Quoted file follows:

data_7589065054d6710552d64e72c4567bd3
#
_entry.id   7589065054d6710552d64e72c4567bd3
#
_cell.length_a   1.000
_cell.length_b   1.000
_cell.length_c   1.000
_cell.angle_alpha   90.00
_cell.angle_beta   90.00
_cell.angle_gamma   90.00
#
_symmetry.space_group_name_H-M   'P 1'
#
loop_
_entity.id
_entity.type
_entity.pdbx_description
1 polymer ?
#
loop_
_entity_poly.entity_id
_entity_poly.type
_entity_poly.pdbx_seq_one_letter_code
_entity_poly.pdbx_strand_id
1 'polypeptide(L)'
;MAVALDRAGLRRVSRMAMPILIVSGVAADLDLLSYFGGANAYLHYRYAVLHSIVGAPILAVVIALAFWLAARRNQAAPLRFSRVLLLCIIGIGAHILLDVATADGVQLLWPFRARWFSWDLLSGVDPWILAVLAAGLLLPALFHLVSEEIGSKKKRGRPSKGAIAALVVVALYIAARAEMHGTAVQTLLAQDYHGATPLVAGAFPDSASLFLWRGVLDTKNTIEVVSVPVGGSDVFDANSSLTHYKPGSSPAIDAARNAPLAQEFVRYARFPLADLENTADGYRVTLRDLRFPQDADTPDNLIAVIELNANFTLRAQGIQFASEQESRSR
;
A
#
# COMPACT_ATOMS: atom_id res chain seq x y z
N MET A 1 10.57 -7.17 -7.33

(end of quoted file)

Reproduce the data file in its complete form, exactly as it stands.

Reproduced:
data_7589065054d6710552d64e72c4567bd3
#
_entry.id   7589065054d6710552d64e72c4567bd3
#
_cell.length_a   1.000
_cell.length_b   1.000
_cell.length_c   1.000
_cell.angle_alpha   90.00
_cell.angle_beta   90.00
_cell.angle_gamma   90.00
#
_symmetry.space_group_name_H-M   'P 1'
#
loop_
_entity.id
_entity.type
_entity.pdbx_description
1 polymer ?
#
loop_
_entity_poly.entity_id
_entity_poly.type
_entity_poly.pdbx_seq_one_letter_code
_entity_poly.pdbx_strand_id
1 'polypeptide(L)'
;MAVALDRAGLRRVSRMAMPILIVSGVAADLDLLSYFGGANAYLHYRYAVLHSIVGAPILAVVIALAFWLAARRNQAAPLRFSRVLLLCIIGIGAHILLDVATADGVQLLWPFRARWFSWDLLSGVDPWILAVLAAGLLLPALFHLVSEEIGSKKKRGRPSKGAIAALVVVALYIAARAEMHGTAVQTLLAQDYHGATPLVAGAFPDSASLFLWRGVLDTKNTIEVVSVPVGGSDVFDANSSLTHYKPGSSPAIDAARNAPLAQEFVRYARFPLADLENTADGYRVTLRDLRFPQDADTPDNLIAVIELNANFTLRAQGIQFASEQESRSR
;
A
#
# COMPACT_ATOMS: atom_id res chain seq x y z
N MET A 1 10.57 -7.17 -7.33